Team Sites vs. Communication Sites in SharePoint Online

SharePoint content management: 2 paradigms

With clients, I talk about dividing SharePoint content into two categories:

  1. Bottom-up: content that’s created and shared collaboratively by many users and potentially consumed by even more users.  This can be expanded to include more tightly-governed document management paradigms as well.
  2. Top-down: content that’s curated by a select few users and consumed by many.  In legacy SharePoint, this content typically belonged in Publishing Sites.

Bottom-up: Team Sites

First out of the gate in SharePoint Online were Modern Team Sites (powered by Office Groups), which provide a great way to collaborate on “bottom-up” content with a team.

Top-down: Communication Sites

Released in June, Communication Sites are modern SharePoint’s answer to “top-down” publishing.

Team Sites vs. Communication Sites

new site

Below are the main differences between Team Sites and Communication Sites in SharePoint Online.  Keep these in mind when creating a site, and your SharePoint admin will thank you….

Communication sites aren’t connected to an Office Group

team site.pngBecause Team Sites are built with collaboration in mind, creating a Team Site in SharePoint Online automatically creates an Office Group behind the scenes.  In addition to a SharePoint site to share news and documents, you get a shared calendar and inbox in Outlook, a Planner tasks board and a OneNote notebook.

When you create a Communication Site, no Office Group is created behind the scenes.

Communication sites are private by default

Creating a new Team Site from SharePoint Home prompts you to select Privacy Settings, which are set to Public by default.

You’re then immediately prompted to add team members right on the Create Site page.

snip_20170630105629.pngContrarily, creating a Communication Site doesn’t prompt you to add members.  Instead, you’ll need to click Share site from the site’s home page; adding users assigns them read access by default.



Different default home pages

After creating a Team Site, you’re taken to a home page that’s pre-configured for collaboration, featuring a News web part and Site Activity that highlights recent documents and pages on the site.



Creating a Communication Site prompts you to select from 3 default designs: TopicShowcase or Blank.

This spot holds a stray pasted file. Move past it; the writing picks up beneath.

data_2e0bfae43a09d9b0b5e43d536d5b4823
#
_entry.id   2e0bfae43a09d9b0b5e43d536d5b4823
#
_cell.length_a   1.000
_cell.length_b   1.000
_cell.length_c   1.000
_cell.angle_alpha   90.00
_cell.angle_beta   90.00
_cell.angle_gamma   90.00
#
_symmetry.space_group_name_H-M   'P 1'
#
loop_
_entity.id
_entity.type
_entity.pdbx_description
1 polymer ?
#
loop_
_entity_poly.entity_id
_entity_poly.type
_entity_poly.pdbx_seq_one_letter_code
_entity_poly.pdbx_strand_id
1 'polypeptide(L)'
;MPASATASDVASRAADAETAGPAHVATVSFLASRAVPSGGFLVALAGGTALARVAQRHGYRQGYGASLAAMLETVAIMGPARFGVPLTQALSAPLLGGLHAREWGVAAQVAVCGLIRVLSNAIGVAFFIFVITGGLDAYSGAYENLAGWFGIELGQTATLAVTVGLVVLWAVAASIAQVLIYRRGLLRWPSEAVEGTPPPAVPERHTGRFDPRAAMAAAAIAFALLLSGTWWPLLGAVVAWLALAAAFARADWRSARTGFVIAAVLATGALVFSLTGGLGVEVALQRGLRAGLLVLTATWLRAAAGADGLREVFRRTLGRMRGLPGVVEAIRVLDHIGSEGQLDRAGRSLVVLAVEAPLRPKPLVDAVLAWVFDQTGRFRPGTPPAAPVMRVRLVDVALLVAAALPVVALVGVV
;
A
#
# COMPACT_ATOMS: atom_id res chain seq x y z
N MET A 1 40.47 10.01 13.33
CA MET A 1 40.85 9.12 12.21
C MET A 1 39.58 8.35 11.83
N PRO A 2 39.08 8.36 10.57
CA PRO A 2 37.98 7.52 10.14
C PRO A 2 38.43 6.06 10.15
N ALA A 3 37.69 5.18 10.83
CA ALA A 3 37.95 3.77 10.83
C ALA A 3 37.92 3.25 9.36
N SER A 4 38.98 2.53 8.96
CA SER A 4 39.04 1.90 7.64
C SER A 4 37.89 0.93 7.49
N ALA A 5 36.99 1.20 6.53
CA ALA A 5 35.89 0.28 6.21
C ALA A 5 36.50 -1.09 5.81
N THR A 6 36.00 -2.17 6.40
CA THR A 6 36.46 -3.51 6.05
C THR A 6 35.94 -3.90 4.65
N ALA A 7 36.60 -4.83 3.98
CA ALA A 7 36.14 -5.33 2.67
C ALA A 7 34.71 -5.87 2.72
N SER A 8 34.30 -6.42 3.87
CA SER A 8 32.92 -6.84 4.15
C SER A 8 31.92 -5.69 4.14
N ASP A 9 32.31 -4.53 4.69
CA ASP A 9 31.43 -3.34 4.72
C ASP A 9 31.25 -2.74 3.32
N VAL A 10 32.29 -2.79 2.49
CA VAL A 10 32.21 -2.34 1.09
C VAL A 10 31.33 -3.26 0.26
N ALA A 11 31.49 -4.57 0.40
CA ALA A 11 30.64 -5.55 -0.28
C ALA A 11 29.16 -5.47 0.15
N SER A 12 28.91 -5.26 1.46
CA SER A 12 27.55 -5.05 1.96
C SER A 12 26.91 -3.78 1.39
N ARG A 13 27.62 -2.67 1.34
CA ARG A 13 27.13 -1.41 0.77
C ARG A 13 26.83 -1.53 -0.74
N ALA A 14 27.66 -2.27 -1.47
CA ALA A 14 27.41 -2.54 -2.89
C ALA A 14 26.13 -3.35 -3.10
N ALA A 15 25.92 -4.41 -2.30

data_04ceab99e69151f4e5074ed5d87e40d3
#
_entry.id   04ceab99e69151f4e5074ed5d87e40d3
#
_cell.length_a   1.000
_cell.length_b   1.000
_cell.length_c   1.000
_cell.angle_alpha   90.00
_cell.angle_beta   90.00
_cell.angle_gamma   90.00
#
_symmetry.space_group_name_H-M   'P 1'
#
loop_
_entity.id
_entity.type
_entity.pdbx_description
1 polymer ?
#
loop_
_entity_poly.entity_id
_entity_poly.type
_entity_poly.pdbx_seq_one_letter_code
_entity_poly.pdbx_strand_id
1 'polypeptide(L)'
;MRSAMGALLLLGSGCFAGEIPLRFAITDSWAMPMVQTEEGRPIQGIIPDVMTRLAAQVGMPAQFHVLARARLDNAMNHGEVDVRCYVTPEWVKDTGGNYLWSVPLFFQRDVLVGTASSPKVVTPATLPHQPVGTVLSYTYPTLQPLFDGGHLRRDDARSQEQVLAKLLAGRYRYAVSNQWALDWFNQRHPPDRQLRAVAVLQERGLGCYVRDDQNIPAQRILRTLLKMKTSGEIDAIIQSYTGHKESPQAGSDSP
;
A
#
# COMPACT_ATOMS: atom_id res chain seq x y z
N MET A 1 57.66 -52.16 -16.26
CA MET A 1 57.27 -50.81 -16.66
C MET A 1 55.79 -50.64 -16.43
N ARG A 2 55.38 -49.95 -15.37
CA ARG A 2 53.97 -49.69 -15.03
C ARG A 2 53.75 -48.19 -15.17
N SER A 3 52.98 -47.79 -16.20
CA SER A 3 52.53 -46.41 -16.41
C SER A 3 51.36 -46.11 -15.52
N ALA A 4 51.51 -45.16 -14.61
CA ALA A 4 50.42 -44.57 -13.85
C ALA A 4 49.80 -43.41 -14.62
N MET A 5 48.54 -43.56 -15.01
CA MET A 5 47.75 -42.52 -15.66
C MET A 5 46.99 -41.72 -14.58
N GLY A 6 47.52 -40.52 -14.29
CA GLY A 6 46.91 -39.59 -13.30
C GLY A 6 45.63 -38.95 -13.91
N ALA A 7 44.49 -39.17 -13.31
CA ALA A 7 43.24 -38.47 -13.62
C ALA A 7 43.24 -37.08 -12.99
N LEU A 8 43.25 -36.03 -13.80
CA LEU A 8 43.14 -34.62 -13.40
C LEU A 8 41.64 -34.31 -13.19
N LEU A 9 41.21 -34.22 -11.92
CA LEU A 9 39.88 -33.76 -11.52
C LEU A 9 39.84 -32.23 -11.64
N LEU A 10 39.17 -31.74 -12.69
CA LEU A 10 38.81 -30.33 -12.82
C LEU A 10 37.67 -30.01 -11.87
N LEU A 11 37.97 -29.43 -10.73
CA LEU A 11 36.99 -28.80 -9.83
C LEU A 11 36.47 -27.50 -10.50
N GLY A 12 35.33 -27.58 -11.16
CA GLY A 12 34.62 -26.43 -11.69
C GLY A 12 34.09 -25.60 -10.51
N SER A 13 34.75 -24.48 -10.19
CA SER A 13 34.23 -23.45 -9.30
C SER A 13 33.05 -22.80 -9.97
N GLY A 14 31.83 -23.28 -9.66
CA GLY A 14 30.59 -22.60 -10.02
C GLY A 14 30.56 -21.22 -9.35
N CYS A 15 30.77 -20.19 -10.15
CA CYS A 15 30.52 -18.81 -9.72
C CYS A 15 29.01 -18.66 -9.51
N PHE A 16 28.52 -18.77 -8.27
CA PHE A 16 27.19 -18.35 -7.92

Creating the site takes you to a home page matching your selected design:


Different navigation

Communication Sites feature Top Navigation by default rather than the Quick Launch (left) navigation that ships with Team Sites.


snip_20170630123155.pngAnd because there’s no left navigation, the Search box moves to the upper right on Communication Sites pages, beneath the new Share site button and the familiar Follow button.


Team Sites , which are connected to an Office Group, gain 3 unique navigation experiences that you won’t find on Communication sites:

Quick navigation to Office Groups features

Clicking the name of the Team Site or the site icon pops up a dialog with navigation to other Groups features like Planner, Conversations and the OneNote notebook:


Add links to Office Groups features in left navigation

You can also add links to the aforementioned Office Groups features in the Quick Launch (left) navigation while editing:


Members and Conversations

snip_20170630123305.pngFinally, Team Sites show a summary of team members and a link to team conversations in the upper right-hand corner of the site navigation.

This helps to further emphasize the collaborative, “bottom-up” nature of Team Sites, where visitors to the site are likely to want to know who else is a part of the team.

Final thoughts

Aside from these main differences, Team Sites and Communication Sites are actually very similar:

  • snip_20170630134904.pngBoth have Pages libraries to house pages and News, where you can access all of the new page layouts and web parts
  • Everything you can do with a page on a Communication site you can do with a page on a Team site, including customizing the header image (finally!)
  • Both ship with Documents and Site Asset libraries
  • Both provide the ability to publish News that appears on SharePoint Home to users who follow the site

Users still must follow a Communication Site to always see News from that site on SharePoint Home.  I had hoped that Communication Sites would provide a way to kindly *ahem* shove content down users’ throats, but it appears the News feature on SharePoint Home is strictly opt-in for now.

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